ENLIGHTENMENT

ON THE RAZOR'S
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NIRVANA


Regarding Nirvana Nagarjuna writes:

Whatever can be conceptualized is therefore relative, and whatever is relative is Sunya, empty. Since absolute inconceivable truth is also Sunya, Sunyata or the void is shared by both Samsara and Nirvana. Ultimately, Nirvana truly realized is Samsara properly understood. The fully realized Bodhisattva, the Enlightened Buddha who renounces the Dharmakaya vesture to remain at the service of suffering beings, recognizes this radical transcendental equivalence. The Arhat and the PratyekaBuddha, who look to their own redemption and realization, are elevated beyond any conventional description, but nonetheless do not fully realize or freely embody this highest truth.

The definition for either Kensho or Satori, in some people's minds, may not, within the perimeter of their definitions (or in actuality) encompass Nirvana at it's ultimate or visa versa --- but, both should most certainly be allied peripherally in some fashion. However, one's personal being, encompassed by any of the three states (Kensho, Satori, Nirvana), does not say anything at all about the ability of the experiencer to teach others or in any way be of assistance to the spiritual needs of others. A clear distinction must be made between a person who has an Enlightenment-experience and an Enlightened Person. The latter category should be confined to those individuals who have the wisdom and moral character to rightfully influence others plus the charismatic abilities to do so in an entirely non-exploitive manner. This would define an Enlightened Sage or holy person. Such a person may have had a Enlightenment-experience, sudden or gradual, OR may have a natural spiritual maturity which excludes the need for a Satoric-experience; although if we depend on historical records, a natural sage without an Awakening experience operating at or near the level of an Enlightened Sage is far, far rarer than one having a similar or like natural spiritual maturity AND Enlightenment experience. (source)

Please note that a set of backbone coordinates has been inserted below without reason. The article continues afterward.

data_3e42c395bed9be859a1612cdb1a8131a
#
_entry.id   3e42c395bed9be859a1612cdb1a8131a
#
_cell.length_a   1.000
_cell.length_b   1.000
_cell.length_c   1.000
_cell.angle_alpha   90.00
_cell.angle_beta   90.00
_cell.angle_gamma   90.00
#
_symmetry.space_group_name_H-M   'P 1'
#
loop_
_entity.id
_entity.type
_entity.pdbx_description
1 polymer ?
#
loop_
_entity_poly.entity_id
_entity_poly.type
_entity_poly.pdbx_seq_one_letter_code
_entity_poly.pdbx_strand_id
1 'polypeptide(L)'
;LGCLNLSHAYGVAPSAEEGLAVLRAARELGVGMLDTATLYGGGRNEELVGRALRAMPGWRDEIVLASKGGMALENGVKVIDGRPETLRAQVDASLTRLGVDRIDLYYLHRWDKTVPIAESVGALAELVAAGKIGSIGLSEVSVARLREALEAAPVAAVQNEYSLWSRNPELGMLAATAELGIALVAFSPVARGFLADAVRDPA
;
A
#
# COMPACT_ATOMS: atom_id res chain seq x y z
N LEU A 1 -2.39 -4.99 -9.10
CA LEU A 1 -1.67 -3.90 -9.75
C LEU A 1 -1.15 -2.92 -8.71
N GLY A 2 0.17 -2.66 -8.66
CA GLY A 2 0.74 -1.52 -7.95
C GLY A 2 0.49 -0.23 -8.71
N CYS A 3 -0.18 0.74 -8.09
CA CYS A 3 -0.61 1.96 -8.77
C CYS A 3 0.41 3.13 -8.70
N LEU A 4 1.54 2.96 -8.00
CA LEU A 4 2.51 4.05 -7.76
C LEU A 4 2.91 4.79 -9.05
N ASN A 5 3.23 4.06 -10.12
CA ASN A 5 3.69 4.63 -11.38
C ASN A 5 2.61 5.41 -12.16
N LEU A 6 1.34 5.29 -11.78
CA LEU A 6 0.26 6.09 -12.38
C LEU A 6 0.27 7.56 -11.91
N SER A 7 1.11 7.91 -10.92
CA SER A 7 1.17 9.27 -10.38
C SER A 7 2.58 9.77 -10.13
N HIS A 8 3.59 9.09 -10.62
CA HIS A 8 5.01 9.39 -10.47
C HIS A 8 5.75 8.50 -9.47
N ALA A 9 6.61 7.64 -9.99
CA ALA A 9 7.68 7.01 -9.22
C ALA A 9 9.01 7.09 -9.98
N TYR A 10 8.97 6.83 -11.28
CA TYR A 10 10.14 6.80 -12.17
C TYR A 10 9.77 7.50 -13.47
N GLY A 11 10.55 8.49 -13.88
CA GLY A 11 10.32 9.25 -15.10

AND NOW THIS:


It is often said that when you truly need a teacher, one will appear. This may due to some inexplicable serendipity. It may be due to the fact that the seeker has searched deeply within himself or herself and determined what sort of instruction seems to be required. It could be a spiritual desperation on the part of the seeker, or a successful sales pitch by a teacher (sincere or not). It may be a combination of the previous factors, or some intuitive awareness beyond expression. For whatever the reason, the saying often applies and the results can be found most eloquently in the following:


SRI RAMANA MAHARSHI: THE LAST AMERICAN DARSHAN
RECOUNTING A YOUNG BOY'S NEARLY INSTANT TRANSFORMATION INTO THE ABSOLUTE DURING HIS ONLY DARSHAN WITH THE MAHARSHI


It should be noted that Adam Osborne, who, as a young boy grew up at the Ramana ashram and the son of one of the foremost Ramana biographers Arthur Osborne, played a prominent role in the Last American Darshan as linked above.